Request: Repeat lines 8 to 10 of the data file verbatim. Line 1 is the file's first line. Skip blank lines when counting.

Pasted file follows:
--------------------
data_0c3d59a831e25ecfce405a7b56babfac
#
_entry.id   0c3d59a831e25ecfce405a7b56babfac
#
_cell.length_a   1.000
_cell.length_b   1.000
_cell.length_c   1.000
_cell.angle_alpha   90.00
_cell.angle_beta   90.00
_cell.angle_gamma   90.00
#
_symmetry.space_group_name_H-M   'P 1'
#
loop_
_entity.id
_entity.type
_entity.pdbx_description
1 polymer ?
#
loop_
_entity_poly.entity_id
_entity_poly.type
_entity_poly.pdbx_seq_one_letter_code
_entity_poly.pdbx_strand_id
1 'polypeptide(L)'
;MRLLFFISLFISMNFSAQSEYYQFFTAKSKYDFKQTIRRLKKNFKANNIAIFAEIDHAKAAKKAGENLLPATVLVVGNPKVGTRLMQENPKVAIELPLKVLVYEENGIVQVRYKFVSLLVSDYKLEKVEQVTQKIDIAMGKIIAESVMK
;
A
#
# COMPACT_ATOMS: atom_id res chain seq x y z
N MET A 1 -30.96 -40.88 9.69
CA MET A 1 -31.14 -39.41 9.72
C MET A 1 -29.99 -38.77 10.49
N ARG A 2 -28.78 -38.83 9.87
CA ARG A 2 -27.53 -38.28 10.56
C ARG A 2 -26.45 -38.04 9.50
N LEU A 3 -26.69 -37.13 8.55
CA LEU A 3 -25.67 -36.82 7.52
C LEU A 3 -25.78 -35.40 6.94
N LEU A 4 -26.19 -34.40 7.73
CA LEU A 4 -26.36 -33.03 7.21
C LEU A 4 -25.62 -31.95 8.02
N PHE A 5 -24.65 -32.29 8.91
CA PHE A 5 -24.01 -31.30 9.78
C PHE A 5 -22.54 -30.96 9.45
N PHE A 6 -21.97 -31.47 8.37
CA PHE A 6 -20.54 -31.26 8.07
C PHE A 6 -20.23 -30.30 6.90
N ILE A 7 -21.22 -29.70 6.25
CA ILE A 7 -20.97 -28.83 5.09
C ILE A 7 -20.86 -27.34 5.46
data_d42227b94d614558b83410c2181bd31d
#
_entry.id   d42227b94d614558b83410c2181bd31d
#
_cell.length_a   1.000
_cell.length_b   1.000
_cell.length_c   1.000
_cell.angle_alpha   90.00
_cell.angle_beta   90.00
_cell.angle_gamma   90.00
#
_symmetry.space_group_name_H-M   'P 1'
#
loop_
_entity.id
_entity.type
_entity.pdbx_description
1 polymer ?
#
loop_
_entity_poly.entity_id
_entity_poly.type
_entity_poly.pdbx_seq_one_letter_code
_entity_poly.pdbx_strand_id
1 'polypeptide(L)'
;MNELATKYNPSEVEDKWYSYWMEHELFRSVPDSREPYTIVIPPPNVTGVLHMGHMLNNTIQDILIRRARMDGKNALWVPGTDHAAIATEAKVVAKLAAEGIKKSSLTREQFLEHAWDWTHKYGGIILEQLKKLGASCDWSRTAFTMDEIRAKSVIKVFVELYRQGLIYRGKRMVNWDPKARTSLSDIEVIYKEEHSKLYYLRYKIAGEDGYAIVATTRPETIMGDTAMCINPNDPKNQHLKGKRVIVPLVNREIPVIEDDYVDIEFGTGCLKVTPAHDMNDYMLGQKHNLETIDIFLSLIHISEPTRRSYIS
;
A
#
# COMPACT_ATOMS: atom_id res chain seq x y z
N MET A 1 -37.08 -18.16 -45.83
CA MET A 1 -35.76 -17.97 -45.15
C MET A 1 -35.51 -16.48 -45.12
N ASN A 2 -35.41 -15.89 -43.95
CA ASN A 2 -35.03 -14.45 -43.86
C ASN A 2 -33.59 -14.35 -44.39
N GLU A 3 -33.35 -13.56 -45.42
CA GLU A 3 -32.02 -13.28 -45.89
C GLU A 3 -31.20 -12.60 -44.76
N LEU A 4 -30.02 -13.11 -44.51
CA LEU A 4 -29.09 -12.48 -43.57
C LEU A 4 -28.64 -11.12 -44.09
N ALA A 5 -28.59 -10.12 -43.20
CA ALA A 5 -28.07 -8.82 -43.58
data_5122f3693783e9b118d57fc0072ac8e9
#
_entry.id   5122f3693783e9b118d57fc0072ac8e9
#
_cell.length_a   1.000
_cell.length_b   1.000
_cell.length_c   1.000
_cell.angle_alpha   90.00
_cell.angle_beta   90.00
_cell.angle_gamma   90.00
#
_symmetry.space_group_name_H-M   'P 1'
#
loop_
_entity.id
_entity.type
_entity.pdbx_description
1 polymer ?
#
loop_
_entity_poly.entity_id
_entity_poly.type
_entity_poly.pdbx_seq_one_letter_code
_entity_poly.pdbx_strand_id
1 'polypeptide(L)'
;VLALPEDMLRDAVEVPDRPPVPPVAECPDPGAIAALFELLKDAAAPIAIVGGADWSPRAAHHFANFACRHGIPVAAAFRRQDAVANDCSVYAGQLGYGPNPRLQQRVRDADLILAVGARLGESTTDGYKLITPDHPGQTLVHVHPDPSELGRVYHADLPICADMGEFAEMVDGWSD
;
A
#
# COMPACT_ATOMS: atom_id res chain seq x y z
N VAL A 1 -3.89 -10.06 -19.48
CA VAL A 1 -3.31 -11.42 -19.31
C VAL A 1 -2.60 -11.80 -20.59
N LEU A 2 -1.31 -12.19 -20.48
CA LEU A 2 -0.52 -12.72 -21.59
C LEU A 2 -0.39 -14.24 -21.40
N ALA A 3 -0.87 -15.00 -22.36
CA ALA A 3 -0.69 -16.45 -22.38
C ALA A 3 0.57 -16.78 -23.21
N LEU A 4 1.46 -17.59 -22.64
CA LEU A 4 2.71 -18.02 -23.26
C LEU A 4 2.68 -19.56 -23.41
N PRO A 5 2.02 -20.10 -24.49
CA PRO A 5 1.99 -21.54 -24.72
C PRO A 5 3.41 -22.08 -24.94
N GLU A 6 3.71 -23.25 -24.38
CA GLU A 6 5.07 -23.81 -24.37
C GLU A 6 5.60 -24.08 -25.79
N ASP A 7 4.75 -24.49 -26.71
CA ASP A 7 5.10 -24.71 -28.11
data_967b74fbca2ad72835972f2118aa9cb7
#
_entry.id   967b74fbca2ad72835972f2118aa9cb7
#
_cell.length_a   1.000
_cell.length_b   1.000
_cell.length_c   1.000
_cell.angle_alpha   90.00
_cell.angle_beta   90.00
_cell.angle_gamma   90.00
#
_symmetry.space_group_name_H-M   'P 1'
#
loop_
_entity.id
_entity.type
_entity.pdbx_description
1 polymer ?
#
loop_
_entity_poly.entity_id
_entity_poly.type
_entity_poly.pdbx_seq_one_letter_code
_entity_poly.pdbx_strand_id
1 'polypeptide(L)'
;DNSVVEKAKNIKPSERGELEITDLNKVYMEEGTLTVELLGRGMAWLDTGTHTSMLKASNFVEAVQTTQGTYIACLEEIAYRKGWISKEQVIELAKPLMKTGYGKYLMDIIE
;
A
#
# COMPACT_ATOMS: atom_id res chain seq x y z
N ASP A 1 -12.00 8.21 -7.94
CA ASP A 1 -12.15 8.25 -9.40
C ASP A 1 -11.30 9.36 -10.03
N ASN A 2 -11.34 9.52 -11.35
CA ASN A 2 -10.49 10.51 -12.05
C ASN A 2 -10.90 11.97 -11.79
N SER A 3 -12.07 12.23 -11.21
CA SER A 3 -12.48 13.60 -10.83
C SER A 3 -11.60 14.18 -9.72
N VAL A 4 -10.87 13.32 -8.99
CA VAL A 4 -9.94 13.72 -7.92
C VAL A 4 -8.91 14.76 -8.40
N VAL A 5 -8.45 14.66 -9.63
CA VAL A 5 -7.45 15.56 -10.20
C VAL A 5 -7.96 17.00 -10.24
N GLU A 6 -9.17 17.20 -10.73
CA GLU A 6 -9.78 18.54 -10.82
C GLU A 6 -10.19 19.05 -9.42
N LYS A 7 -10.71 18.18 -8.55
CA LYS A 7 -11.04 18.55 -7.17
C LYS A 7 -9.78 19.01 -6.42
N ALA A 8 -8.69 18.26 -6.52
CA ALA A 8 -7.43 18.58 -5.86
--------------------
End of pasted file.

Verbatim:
_cell.angle_alpha   90.00
_cell.angle_beta   90.00
_cell.angle_gamma   90.00